4m 5s
    4. Creating PDF-only buttons
      3m 33s
    5. Using a SWF slideshow in a PDF
      9m 33s
    6. Placing a video and using the Media panel
      5m 44s
    7. Setting navigation points
      4m 28s
    8. Placing a video from a URL
      1m 21s
    9. Creating hyperlinks from URLs
      2m 36s
  7. 18m 6s
    1. An overview of PDF forms
      2m 6s
    2. Creating text fields and signature fields
      3m 13s
    3. Creating list boxes and combo boxes
      3m 55s
    4. Creating checkboxes and radio buttons
      3m 47s
    5. Creating tab order for PDF forms
      3m 14s
    6. Creating Submit, Print, and Clear Form actions
      1m 51s
  8. 53m 36s
    1. Exploring the Animation Encyclopedia script
      10m 57s
    2. Using the Animation panel
      6m 56s
    3. Animating on a motion path
      3m 57s
    4. Animating a list
      4m 29s
    5. Creating navigation buttons
      5m 15s
    6. Creating a multi-state object
      6m 23s
    7. Creating a page number indicator
      2m 57s
    8. Animating an opening page
      3m 9s
    9. Creating a multi-purpose button
      3m 11s
    10. Exporting your presentation and embedded fonts to SWF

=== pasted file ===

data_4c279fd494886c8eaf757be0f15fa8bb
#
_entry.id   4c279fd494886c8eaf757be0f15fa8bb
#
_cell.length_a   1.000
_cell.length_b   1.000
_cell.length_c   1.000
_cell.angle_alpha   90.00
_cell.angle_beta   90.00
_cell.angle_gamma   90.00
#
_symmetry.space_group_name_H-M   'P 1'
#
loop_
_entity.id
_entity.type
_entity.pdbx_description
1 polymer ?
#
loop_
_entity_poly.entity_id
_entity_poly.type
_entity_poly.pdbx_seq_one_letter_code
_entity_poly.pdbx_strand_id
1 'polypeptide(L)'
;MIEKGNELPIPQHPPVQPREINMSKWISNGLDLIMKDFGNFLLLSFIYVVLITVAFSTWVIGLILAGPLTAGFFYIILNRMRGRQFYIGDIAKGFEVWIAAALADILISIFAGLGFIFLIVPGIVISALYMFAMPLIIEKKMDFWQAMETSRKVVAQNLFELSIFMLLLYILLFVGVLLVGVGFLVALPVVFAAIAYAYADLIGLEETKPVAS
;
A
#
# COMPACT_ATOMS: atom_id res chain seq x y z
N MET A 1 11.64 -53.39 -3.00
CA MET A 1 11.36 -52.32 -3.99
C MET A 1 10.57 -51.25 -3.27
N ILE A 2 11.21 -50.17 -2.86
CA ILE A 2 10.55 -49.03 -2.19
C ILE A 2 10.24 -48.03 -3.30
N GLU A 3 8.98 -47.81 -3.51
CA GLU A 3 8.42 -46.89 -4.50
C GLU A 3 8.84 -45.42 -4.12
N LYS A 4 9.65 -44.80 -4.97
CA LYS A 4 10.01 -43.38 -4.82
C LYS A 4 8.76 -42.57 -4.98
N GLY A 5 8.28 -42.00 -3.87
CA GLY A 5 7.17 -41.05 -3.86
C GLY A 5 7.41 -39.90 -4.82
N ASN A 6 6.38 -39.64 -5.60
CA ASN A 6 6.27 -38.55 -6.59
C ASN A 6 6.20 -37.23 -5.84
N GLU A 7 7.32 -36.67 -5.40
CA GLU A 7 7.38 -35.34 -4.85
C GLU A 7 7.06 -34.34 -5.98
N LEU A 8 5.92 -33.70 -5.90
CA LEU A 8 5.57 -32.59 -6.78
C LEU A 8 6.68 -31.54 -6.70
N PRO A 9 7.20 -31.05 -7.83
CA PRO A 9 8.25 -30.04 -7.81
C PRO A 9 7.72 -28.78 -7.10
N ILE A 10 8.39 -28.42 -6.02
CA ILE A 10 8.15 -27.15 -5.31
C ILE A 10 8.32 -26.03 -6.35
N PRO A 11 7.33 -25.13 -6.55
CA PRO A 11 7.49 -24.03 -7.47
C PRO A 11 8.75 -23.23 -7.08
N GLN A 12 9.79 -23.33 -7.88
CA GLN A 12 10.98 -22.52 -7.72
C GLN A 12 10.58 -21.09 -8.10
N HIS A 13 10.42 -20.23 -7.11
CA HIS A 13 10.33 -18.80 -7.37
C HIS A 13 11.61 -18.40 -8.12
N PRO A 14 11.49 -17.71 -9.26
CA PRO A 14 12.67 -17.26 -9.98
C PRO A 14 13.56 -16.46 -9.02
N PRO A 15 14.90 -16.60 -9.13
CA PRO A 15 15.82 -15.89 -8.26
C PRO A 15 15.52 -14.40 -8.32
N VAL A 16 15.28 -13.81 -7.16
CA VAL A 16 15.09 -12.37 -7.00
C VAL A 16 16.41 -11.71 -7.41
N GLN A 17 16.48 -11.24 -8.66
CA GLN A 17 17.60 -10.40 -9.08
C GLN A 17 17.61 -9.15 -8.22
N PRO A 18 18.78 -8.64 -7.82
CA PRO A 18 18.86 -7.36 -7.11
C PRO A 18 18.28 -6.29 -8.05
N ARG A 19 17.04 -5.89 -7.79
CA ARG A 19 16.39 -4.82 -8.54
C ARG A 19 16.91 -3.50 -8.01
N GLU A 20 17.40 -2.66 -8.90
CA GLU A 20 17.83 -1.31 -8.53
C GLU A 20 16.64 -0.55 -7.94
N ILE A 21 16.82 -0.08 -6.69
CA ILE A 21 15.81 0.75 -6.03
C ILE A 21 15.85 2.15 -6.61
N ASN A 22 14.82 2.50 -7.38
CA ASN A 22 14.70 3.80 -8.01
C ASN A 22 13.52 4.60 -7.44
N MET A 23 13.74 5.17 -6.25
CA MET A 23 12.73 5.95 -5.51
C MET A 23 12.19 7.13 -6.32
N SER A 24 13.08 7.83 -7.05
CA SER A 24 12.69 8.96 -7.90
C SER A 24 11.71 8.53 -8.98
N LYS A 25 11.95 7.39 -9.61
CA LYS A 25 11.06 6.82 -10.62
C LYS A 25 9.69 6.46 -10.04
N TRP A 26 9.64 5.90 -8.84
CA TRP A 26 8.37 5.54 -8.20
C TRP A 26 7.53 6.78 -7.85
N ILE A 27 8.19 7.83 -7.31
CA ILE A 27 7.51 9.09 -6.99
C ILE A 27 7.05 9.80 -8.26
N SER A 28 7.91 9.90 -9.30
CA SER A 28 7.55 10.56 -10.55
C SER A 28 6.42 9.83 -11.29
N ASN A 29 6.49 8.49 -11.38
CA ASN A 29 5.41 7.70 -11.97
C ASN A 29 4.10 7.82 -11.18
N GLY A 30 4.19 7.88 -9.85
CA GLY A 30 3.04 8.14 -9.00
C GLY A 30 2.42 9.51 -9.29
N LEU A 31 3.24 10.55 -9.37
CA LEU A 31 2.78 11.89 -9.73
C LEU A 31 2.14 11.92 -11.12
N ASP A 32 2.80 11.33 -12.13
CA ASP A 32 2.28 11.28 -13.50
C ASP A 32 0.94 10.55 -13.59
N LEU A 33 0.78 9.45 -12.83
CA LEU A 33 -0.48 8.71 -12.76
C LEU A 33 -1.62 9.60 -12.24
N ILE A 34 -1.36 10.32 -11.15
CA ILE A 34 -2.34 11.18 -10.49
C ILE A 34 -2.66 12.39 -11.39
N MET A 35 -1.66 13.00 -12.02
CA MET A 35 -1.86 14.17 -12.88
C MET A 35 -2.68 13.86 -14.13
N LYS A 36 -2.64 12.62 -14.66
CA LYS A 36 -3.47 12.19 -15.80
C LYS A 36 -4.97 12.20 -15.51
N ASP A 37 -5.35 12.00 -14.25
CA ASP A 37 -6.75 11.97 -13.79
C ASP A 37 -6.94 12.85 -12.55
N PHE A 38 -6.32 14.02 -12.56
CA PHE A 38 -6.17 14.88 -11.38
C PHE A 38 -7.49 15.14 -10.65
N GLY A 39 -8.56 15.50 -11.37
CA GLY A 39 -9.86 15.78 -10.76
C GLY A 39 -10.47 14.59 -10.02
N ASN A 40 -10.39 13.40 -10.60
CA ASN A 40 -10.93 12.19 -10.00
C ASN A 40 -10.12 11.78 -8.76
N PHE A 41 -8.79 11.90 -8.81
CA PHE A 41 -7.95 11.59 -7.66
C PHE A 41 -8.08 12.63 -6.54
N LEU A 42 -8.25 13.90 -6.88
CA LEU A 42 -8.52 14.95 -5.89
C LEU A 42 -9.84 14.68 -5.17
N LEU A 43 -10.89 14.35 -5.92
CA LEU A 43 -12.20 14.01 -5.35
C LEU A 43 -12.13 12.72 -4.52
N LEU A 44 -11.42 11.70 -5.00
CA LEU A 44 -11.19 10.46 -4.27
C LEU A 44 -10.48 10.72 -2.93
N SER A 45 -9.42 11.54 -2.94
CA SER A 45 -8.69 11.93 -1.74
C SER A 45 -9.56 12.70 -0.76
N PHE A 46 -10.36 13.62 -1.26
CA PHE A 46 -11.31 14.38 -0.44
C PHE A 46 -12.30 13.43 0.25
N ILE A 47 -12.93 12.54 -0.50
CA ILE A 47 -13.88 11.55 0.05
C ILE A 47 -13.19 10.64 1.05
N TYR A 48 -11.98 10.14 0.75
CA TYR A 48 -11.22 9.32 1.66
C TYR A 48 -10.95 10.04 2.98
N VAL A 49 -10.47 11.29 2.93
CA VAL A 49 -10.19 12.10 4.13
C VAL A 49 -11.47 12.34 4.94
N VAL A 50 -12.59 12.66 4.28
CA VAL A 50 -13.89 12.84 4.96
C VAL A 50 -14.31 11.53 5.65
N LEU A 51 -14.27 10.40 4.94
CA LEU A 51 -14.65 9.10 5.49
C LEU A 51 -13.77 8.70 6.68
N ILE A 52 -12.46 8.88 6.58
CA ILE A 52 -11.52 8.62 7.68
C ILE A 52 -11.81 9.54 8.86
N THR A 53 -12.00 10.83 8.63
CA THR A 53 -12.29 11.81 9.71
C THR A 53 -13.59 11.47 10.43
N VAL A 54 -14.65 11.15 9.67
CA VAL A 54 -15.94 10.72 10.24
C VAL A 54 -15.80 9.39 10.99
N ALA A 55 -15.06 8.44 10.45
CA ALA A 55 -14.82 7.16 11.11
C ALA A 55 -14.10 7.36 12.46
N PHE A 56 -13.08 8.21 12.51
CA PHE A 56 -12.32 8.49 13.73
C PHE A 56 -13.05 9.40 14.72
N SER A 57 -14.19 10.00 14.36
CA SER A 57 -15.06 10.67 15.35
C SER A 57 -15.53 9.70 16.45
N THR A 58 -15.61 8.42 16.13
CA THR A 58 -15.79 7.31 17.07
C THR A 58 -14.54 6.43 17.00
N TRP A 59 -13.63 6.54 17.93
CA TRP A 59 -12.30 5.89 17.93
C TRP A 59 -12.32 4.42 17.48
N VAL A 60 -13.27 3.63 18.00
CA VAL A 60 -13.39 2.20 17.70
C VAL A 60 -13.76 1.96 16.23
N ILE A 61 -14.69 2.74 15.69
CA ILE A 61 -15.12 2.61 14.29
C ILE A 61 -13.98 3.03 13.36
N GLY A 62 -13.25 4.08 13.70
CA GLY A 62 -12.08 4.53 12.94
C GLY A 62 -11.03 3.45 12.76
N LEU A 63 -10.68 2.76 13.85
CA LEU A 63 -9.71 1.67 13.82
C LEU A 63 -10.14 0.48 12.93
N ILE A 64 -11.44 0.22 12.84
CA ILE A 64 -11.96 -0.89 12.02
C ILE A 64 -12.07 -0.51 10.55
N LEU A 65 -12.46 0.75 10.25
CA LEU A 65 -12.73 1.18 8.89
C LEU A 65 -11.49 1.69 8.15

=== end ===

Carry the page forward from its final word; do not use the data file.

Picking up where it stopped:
3m 46s
    11. Working with transitions and animation
      2m 36s
  9. 40m 34s
    1. An overview of the DPS workflow and the publishing process
      4m 31s
    2. Creating hyperlinks
      5m 17s
    3. Creating slideshows
      3m 25s
    4. Using the Image Sequence feature
      4m 58s
    5. Adding audio and video
      5m 6s
    6. Creating panoramas
      4m 21s
    7. Adding web content
      3m 56s
    8. Panning and zooming
      4m 1s
    9. Creating scrollable frames
      4m 59s
  10. 27m 18s
    1. Using the Folio Builder panel
      5m 28s
    2. Creating a folio
      5m 28s
    3. Adding articles to a folio
      5m 47s
    4. Using the Content Viewer to preview a folio
      3m 53s
    5. Using the Folio Producer
      4m 54s
    6. Viewing a folio on an iPad
      1m 48s
  11. 49s
    1. Next steps
      49s

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InDesign CS6: Interactive Documents
5h 11m Intermediate Jun 11, 2012

Viewers: in countries Watching now:

Join Adobe InDesign and publishing expert Mike Rankin as he explains how to use InDesign to design a wide range of digital documents, including interactive PDFs and apps for the iPad. This course provides a tour of digital publishing trends and shows how to bring these trends to bear in various projects, such as a slide presentation, a PDF form, and an interactive portfolio. Mike also introduces the Adobe Digital Publishing Suite and shows how to publish dynamic interactive documents to the iPad and other mobile devices.

Topics include: